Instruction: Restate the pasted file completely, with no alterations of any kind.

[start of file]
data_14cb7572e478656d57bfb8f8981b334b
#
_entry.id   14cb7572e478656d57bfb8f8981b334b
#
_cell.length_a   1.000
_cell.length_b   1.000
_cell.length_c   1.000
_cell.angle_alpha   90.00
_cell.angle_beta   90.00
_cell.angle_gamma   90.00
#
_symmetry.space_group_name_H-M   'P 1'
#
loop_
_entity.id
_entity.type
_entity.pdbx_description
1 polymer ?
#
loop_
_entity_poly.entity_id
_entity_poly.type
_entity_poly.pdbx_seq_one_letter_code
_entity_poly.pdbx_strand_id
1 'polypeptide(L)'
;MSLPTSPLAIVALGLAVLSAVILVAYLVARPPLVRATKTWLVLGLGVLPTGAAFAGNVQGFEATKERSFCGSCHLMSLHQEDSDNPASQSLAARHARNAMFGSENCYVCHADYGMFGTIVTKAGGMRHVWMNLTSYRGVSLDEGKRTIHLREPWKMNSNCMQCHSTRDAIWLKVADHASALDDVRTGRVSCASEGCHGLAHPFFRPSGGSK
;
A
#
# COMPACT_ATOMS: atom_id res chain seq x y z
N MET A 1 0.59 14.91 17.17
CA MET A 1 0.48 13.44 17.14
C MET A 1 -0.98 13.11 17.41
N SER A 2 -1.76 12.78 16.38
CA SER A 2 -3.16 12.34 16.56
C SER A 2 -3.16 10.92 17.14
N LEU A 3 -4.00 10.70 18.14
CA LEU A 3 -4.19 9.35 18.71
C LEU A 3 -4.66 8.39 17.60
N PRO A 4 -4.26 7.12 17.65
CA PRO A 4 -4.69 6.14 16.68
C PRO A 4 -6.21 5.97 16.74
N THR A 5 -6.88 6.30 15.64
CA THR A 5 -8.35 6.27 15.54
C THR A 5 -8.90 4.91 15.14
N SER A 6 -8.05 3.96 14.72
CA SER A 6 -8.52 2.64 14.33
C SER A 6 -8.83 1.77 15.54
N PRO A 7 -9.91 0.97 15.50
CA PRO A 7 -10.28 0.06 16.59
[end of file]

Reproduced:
data_14cb7572e478656d57bfb8f8981b334b
#
_entry.id   14cb7572e478656d57bfb8f8981b334b
#
_cell.length_a   1.000
_cell.length_b   1.000
_cell.length_c   1.000
_cell.angle_alpha   90.00
_cell.angle_beta   90.00
_cell.angle_gamma   90.00
#
_symmetry.space_group_name_H-M   'P 1'
#
loop_
_entity.id
_entity.type
_entity.pdbx_description
1 polymer ?
#
loop_
_entity_poly.entity_id
_entity_poly.type
_entity_poly.pdbx_seq_one_letter_code
_entity_poly.pdbx_strand_id
1 'polypeptide(L)'
;MSLPTSPLAIVALGLAVLSAVILVAYLVARPPLVRATKTWLVLGLGVLPTGAAFAGNVQGFEATKERSFCGSCHLMSLHQEDSDNPASQSLAARHARNAMFGSENCYVCHADYGMFGTIVTKAGGMRHVWMNLTSYRGVSLDEGKRTIHLREPWKMNSNCMQCHSTRDAIWLKVADHASALDDVRTGRVSCASEGCHGLAHPFFRPSGGSK
;
A
#
# COMPACT_ATOMS: atom_id res chain seq x y z
N MET A 1 0.59 14.91 17.17
CA MET A 1 0.48 13.44 17.14
C MET A 1 -0.98 13.11 17.41
N SER A 2 -1.76 12.78 16.38
CA SER A 2 -3.16 12.34 16.56
C SER A 2 -3.16 10.92 17.14
N LEU A 3 -4.00 10.70 18.14
CA LEU A 3 -4.19 9.35 18.71
C LEU A 3 -4.66 8.39 17.60
N PRO A 4 -4.26 7.12 17.65
CA PRO A 4 -4.69 6.14 16.68
C PRO A 4 -6.21 5.97 16.74
N THR A 5 -6.88 6.30 15.64
CA THR A 5 -8.35 6.27 15.54
C THR A 5 -8.90 4.91 15.14
N SER A 6 -8.05 3.96 14.72
CA SER A 6 -8.52 2.64 14.33
C SER A 6 -8.83 1.77 15.54
N PRO A 7 -9.91 0.97 15.50
CA PRO A 7 -10.28 0.06 16.59